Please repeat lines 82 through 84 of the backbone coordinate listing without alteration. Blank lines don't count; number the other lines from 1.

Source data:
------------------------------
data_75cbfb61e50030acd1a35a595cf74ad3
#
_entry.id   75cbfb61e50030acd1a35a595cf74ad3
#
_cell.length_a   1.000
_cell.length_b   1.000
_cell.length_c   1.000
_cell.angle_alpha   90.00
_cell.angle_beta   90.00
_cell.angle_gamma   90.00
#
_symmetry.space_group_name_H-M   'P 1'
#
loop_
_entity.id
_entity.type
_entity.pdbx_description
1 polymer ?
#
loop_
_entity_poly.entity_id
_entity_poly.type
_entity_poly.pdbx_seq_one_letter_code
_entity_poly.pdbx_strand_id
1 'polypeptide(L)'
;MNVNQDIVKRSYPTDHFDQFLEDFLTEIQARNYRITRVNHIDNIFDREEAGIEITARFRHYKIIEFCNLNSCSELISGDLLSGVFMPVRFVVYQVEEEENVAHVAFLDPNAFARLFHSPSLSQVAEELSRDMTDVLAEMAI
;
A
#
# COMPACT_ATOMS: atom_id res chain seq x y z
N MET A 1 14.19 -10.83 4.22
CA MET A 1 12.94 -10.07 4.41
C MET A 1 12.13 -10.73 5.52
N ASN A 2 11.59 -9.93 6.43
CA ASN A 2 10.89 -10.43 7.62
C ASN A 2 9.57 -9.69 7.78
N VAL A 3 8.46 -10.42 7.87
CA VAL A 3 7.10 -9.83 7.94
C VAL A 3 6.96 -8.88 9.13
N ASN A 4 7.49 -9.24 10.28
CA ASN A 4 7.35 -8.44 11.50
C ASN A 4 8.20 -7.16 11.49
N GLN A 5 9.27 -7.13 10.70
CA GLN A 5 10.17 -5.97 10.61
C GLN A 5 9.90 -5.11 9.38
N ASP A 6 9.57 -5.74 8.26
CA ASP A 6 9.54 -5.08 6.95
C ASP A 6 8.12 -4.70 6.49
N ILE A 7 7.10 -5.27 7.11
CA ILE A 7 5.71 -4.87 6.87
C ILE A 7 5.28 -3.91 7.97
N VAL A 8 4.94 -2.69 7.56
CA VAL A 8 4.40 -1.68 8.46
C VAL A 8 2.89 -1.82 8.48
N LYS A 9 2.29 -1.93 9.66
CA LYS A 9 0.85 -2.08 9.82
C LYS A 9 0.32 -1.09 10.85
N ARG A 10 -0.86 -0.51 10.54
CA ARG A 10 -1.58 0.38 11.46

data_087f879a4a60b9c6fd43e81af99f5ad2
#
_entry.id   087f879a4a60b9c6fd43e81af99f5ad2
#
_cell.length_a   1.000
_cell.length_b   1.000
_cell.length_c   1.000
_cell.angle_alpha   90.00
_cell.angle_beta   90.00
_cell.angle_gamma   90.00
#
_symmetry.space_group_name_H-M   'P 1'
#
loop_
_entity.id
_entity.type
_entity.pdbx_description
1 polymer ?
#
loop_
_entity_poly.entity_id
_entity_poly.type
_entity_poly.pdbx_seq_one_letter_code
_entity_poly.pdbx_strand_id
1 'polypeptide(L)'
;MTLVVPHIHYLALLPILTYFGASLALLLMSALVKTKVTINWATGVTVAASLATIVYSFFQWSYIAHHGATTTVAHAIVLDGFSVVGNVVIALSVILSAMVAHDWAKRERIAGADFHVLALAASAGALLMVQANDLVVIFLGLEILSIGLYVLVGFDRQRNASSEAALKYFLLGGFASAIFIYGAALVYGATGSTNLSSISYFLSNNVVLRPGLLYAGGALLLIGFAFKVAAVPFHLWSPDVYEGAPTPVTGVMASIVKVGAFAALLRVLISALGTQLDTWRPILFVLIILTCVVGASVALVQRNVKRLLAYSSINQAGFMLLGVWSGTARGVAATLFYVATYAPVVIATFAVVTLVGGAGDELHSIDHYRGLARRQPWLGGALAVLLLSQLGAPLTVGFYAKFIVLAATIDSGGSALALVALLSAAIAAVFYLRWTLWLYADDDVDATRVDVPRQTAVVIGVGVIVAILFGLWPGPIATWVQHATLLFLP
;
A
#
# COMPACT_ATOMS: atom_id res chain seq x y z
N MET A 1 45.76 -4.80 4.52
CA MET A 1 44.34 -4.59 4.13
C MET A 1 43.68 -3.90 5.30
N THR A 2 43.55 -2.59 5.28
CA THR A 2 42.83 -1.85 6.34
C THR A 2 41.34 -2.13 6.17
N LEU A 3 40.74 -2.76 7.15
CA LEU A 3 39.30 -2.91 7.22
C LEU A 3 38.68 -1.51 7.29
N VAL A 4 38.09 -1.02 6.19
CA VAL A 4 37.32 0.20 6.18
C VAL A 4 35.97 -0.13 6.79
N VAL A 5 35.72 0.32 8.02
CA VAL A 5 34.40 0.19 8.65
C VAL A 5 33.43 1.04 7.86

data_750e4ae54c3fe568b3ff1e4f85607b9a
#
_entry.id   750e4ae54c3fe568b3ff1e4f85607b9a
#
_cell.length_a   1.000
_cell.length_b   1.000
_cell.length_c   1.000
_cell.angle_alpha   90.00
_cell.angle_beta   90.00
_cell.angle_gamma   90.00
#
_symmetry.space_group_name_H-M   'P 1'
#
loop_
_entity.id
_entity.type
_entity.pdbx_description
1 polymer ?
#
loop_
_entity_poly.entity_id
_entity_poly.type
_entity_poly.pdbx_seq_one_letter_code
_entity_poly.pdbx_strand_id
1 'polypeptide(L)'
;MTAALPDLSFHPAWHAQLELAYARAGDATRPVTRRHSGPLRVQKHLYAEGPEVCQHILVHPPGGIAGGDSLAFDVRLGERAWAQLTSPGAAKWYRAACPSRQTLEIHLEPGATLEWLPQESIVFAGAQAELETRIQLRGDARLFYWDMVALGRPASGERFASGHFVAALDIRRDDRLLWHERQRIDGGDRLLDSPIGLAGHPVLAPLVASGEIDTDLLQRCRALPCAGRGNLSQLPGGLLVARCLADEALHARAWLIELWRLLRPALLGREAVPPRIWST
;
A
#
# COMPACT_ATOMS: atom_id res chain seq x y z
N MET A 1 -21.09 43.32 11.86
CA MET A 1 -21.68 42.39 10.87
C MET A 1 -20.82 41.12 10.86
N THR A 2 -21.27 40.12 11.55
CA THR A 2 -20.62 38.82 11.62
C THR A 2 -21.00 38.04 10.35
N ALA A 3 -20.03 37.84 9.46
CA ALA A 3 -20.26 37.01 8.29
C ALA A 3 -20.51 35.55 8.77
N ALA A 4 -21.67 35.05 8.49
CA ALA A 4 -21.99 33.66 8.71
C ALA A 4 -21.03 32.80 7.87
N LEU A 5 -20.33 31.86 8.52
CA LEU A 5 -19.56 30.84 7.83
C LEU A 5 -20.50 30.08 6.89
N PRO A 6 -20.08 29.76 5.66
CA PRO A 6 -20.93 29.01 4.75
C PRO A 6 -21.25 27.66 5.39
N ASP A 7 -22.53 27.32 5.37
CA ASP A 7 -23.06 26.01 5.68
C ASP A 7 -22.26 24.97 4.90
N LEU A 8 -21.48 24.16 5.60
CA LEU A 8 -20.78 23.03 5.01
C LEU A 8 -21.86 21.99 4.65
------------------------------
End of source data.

_entity_poly.pdbx_seq_one_letter_code
_entity_poly.pdbx_strand_id
1 'polypeptide(L)'